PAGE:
to derive a contradiction and thus proving that the axiom is true. If you
asked she would say that she never believed the negation, it was only a
step in the proof.

> the process that you have described is a process of testing our faith to
> make sure it is reasonable. Most Athiests/Agnostics (including me, for a
> time) went through this low-level and rudamentary argument: God is all good
> (belief). God is all powerful (belief). Bad things happen all the time
> (truth). Bad things happen when you are being good (judgement call).
> Therefore God must either be:
> a) not all Good.
> b) not all powerful.
> c) not.

So what did you decide in the end?

> Note that this tests fit with empirical evidence; it considers
> contradictions -- and it considers the issue of an unknown entity.

Yes, but that says to me that when you say "faith" I should
tranlate it to "belief".

> (I have some basic problems with Occam's Razor as I generally hear it
> applied, incidentally).

For instance? (I'm not saying it isn't often misapplied. Almost as bad
a Heisenburg's uncertainty principle. I literally winced when the UC was
referenced in The Lost World.)

> Perhaps there is a difficulty here. I'm basically equating "faith" with
> belief, which may be inapropriate. It is, however, interchangeable in the
> vocabulary of most religions.

I agree with the above, and would add that it is a mistake to equate
the two.

> >Using "faith" in this sense implies that there are no good reasons to
> >believe that there is a reason, purpose or that you are correct. That
> >does not apply to scientists. They don't believe anything without good
> >reason (theoretically).
> >
> Neither does anyone else. Why do you think people believe in God? For
> *fun*? Sometimes, it's habit -- scientists are guilty of this. Sometimes,
> it's something that has happened to an individual. Sometimes, it's concious
> decision to believe.

Yes, scientists are guilty of it too, they are only human after all. But that
still doesn't mean it isn't a mistake. People believe in God because they
don't understand the difference between good and bad reasons for
belief. I know that sounds condescending but the evidence supports it. I would
like to be proven wrong if you would like to try.

> >I am not at all convinced that using the word "faith" for "working beliefs"
> >is going to reduce any confusion. I think it would have the opposite effect.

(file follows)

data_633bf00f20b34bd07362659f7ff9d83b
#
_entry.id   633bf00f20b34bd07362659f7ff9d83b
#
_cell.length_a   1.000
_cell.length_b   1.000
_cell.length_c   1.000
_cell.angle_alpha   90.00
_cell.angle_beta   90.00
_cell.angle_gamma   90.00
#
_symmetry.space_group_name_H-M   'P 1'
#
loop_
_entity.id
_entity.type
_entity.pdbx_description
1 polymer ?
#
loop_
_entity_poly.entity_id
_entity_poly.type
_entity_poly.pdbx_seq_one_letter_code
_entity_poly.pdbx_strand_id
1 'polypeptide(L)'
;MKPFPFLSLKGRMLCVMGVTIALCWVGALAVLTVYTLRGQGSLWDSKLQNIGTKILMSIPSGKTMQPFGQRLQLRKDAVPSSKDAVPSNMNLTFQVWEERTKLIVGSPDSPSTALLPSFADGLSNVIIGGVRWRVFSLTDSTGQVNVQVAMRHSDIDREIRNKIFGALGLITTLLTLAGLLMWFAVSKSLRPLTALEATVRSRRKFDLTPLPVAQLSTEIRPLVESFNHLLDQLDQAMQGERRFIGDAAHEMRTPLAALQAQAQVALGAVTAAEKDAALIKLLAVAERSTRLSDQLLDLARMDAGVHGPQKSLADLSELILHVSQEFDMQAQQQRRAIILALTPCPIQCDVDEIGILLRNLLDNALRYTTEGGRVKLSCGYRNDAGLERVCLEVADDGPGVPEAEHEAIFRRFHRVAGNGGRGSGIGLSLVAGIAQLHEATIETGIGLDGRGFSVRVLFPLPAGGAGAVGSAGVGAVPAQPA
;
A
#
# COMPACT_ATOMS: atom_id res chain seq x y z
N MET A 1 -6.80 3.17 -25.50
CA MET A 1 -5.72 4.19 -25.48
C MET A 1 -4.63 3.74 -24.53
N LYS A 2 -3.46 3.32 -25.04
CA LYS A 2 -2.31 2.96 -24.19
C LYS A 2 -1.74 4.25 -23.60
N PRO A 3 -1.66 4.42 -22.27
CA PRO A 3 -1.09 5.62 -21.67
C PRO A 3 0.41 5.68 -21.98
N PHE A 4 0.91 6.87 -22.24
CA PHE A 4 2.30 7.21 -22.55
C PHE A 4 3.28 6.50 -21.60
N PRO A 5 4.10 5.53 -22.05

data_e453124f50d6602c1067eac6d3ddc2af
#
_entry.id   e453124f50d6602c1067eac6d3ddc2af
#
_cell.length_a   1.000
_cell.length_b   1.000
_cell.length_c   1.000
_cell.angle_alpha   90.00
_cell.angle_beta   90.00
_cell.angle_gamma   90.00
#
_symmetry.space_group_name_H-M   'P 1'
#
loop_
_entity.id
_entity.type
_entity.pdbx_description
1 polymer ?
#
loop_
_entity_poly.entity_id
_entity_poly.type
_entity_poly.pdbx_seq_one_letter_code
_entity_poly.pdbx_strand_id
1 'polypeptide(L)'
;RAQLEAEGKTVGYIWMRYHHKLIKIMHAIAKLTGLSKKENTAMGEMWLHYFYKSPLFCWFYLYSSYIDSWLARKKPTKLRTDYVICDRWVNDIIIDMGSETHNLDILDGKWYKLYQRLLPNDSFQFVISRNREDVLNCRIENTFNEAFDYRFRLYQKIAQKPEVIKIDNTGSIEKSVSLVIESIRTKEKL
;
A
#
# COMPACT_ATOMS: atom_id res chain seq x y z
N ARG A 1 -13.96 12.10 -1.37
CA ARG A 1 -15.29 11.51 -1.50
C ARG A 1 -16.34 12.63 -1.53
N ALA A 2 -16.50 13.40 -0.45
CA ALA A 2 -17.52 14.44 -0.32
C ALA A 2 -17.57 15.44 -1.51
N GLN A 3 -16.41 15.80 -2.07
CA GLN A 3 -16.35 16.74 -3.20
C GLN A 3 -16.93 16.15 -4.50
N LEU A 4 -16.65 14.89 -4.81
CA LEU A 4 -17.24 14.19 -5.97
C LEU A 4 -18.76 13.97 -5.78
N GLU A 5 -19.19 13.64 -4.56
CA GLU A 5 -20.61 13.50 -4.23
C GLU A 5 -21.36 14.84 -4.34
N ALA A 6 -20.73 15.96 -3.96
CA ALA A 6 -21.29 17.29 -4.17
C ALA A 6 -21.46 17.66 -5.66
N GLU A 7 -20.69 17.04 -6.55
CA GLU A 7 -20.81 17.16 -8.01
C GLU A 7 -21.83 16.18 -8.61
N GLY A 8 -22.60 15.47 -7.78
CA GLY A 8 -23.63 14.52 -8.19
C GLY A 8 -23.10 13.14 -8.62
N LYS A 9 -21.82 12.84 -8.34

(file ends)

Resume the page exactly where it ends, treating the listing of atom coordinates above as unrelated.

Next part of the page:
> It would only increase confusion among that group of people who have
> dismissed all relgion and beliefs not based on scientific data to be
> nonsensical, irrelevent, and an emblem of stupidity; likewise, among the
> ultra-pentacostals.

If you are implicitly accusing me of being in that group of people then
I deny it. (Both groups :-) You seem to be attributing logical positivist
beliefs to me because they are easy to attack, not because I have
said anything that would indicate that what I think.

But if you can't back up (offer good reasons for) your beliefs then you
have to admit you are indistinguishable from all the loonies with nonsensical
beliefs. Not all good reasons have to be published in a peer reviewed
academic journal (though that often helps).

> The middle ground will grasp it -- has grasped it -- quite clearly.

The higher ground can see where the middle ground has been misled.
No, I don't mean that. I'm just trying to illustrate that making assertions
of this kind doesn't really mean anything.

> NIN is great; but the message is just as destructive as fundamentalist

OK, I didn't pay much attention to the lyrics.

> Christianity -- which is why we're making a Church of Virus, right? To get
> past this nihilism crap?


> >Belief is unavoidable. Faith (here defined as belief without sufficient
> >reason) is avoidable and should always be avoided.
> Sufficient reason here is a key-word. Sufficent on who's basis? Who
> decides? Will you decide what is sufficient for me? I you? Oftentimes, this
> is agreed on -- IE, the scientific community. The world at large (how many

There is no easy answer to how to nail down what constitutes sufficient
reason. But that doesn't mean we have to dispense with the idea. It is
merely a starting point. Once we agree on that much, then we can move
on to discussing it in more detail.

> church-goers called Heaven's Gate kooks, I wonder? My pastor did, from the
> altar, right after a plea for shutting down children's Sunday Soccer
> because it desicrated Sunday. I think Rev. McCready is a Baptist in
> Methodist's clothing....)

Funny thing about those Heaven's Gate kooks, at least their beliefs
(in a space ship following the comet) were physically possible as opposed to
most mainstream religions.

David McFadzean       
Memetic Engineer      
Church of Virus